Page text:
UK to Return Ethiopian Emperor Tewodros II Stolen Hair

by Selam

A British museum is to return a lock of hair that the Ethiopian government considers a national treasure.

Universal History Archive/Getty Images
British soldiers took Emperor Tewodros II’s hair after the battle of Maqdala in 1868

 

It was cut from the head of Emperor Tewodros II, who killed himself rather than be taken prisoner by the British during their 1868 invasion of Ethiopia.

His seven-year-old son Prince Alemayehu was taken to the UK along with looted treasures, where he became a favourite of Queen Victoria before dying aged 18 .

His remains are kept in Windsor Castle despite campaigns for their return.

The lock of Emperor Tewodros II’s hair was given to the National Army Museum in London 60 years ago.

It has now agreed to return the artefact and the BBC’s Emmanuel Igunza in Addis Ababa says talks about the process of repatriation with the Ethiopian government are set to begin within the next few days.

The move has reignited demands for the UK to return all the looted artefacts on display in British museums.

Historians say 15 elephants and 200 mules were needed to cart away all the loot from Maqdala , the emperor’s northern citadel capital.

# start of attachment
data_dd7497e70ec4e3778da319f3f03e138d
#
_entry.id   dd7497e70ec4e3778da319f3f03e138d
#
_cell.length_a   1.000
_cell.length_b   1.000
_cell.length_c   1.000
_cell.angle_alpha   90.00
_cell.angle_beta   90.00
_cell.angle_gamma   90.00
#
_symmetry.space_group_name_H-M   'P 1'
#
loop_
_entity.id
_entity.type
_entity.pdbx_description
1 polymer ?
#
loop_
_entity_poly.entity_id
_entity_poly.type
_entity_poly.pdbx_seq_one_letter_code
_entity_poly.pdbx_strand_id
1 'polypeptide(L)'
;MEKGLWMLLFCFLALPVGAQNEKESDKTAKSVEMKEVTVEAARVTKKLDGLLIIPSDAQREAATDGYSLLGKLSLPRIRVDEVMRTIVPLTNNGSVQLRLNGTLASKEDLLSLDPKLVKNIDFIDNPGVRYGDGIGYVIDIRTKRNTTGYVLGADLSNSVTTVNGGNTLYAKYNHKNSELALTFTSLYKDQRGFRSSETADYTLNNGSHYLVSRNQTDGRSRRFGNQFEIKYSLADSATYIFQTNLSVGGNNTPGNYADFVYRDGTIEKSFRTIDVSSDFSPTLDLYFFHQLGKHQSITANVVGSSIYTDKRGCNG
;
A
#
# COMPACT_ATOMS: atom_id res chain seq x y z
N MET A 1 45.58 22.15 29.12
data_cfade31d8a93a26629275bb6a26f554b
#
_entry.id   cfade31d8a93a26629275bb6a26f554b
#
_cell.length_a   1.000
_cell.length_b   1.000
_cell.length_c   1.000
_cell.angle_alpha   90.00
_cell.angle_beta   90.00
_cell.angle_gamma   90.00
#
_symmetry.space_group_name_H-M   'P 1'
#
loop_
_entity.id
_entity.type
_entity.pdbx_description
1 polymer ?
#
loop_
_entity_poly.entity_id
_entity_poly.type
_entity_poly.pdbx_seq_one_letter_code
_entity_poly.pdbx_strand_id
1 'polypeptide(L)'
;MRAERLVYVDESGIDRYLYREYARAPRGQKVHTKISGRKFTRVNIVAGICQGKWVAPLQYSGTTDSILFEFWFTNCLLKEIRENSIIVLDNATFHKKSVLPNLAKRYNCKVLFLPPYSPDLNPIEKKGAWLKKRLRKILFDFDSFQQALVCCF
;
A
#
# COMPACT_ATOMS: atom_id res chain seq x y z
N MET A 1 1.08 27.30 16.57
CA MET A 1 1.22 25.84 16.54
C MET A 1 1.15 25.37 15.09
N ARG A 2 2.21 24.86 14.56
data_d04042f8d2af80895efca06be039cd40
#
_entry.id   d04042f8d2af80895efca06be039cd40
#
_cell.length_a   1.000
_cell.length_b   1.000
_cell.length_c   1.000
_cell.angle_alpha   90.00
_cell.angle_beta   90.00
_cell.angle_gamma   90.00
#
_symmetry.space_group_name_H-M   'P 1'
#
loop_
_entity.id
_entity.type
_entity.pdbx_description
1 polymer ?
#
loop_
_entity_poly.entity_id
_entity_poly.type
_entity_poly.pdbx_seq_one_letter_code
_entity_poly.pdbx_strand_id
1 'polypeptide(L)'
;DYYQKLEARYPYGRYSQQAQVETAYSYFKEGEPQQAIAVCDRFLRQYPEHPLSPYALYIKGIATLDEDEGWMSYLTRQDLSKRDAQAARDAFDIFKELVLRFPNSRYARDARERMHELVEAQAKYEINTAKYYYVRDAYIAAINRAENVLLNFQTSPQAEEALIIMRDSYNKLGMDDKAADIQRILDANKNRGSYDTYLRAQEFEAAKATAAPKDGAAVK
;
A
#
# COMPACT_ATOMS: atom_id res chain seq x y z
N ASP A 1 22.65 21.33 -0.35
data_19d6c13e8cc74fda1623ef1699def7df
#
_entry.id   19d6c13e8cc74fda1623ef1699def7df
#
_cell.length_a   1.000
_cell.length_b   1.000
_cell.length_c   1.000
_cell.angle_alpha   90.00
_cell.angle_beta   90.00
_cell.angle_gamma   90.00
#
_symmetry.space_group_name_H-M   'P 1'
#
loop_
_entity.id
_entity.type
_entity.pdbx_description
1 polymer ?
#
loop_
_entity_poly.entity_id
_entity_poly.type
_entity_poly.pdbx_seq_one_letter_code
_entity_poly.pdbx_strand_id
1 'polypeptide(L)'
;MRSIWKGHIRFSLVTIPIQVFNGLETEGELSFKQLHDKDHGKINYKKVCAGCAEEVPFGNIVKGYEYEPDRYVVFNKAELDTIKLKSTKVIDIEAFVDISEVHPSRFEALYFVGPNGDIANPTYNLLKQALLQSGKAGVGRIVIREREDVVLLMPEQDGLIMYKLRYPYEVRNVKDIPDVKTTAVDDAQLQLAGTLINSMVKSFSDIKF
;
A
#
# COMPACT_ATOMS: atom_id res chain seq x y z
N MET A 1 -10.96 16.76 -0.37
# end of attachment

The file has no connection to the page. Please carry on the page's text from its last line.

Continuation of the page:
Ethiopia lodged a formal request in 2008 at various British institutions for the return of the treasures worth millions of dollars taken from the site.

The announcement comes at the end of a year-long commemorations marking 150 years since the Battle of Maqdala.

The so-called Napier expedition, often described as the largest military offensive by the British empire in Africa, saw thousands of soldiers deployed to face Emperor Tewodros II.

The battle of Maqdala

V&A MuseumV&A Museum, Maqdala 1868 display: Photograph of the Camp at Zoola during the Abyssinia Expedition 1868-9 by the Royal Engineers
  • In the mid-19th Century Emperor Tewodros decided to modernise his empire, Abyssinia, by opening up relations with the UK
  • But things deteriorated after requests for military assistance were ignored
  • In protest the emperor detained the British consul and other foreigners
  • Britain reacted by sending an army to the emperor’s fortress in Maqdala in 1868
  • Rather than become a prisoner, Emperor Tewodros took his own life
  • British forces left with manuscripts, crowns, crosses, chalices, religious icons, royal and ecclesiastic vestments, shields and arms
  • The emperor’s seven-year-old son was also taken to Britain and then educated at Rugby School:
V&A MuseumMaqdala 1868 display: Prince Alámayou, photograph, taken on the Isle of Wight, by Julia Margaret Cameron, July 1868
  • He died of pleurisy at 18 and is buried at Windsor Castle.

Source: BBC News

 

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